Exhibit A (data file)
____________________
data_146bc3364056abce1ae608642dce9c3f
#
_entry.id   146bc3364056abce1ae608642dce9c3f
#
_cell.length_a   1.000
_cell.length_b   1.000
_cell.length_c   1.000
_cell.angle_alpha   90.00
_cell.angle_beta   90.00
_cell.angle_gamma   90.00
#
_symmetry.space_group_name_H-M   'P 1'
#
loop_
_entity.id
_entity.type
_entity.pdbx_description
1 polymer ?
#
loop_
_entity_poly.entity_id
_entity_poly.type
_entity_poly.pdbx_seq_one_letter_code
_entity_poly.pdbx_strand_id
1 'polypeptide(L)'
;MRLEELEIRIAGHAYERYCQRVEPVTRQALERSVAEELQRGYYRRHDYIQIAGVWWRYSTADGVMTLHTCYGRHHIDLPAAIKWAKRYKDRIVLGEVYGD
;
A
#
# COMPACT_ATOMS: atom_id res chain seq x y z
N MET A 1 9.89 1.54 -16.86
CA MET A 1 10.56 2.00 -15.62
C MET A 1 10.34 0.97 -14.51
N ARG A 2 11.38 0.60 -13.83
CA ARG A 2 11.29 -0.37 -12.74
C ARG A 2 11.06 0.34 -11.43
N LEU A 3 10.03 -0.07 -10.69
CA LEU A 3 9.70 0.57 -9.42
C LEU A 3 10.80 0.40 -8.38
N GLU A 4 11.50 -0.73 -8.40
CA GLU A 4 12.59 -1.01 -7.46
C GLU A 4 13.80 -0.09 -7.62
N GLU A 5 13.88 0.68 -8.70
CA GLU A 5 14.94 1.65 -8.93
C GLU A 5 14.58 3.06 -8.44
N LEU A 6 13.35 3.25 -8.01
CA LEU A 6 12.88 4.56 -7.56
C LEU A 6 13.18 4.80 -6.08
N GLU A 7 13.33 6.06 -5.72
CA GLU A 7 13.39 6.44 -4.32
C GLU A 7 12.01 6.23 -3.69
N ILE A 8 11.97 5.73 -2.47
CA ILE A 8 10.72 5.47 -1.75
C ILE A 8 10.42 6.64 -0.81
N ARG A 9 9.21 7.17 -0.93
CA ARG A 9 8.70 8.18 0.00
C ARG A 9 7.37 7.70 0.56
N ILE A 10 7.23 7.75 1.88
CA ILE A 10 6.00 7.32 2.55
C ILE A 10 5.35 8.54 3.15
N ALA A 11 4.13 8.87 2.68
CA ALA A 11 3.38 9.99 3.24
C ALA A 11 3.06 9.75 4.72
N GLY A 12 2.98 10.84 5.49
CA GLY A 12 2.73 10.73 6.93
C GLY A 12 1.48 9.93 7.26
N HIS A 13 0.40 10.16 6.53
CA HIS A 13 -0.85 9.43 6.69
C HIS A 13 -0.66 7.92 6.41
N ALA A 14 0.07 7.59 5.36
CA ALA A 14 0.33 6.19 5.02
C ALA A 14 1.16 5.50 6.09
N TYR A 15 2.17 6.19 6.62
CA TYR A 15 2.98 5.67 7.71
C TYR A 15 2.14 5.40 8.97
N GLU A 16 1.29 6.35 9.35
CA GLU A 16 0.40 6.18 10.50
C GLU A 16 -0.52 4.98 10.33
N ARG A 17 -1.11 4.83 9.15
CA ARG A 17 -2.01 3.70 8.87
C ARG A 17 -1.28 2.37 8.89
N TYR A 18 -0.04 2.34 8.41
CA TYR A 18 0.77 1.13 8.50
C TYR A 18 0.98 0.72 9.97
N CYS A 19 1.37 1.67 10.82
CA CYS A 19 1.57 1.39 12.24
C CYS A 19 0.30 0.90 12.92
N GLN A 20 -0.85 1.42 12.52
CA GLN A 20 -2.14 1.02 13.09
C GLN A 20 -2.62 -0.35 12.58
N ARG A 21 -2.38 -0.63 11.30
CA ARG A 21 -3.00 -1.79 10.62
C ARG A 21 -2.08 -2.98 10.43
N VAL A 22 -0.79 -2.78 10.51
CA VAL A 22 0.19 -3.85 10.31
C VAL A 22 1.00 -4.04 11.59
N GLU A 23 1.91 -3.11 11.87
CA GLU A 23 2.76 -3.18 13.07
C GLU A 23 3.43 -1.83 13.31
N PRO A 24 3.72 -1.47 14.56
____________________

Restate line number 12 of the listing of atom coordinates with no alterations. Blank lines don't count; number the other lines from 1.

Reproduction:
_symmetry.space_group_name_H-M   'P 1'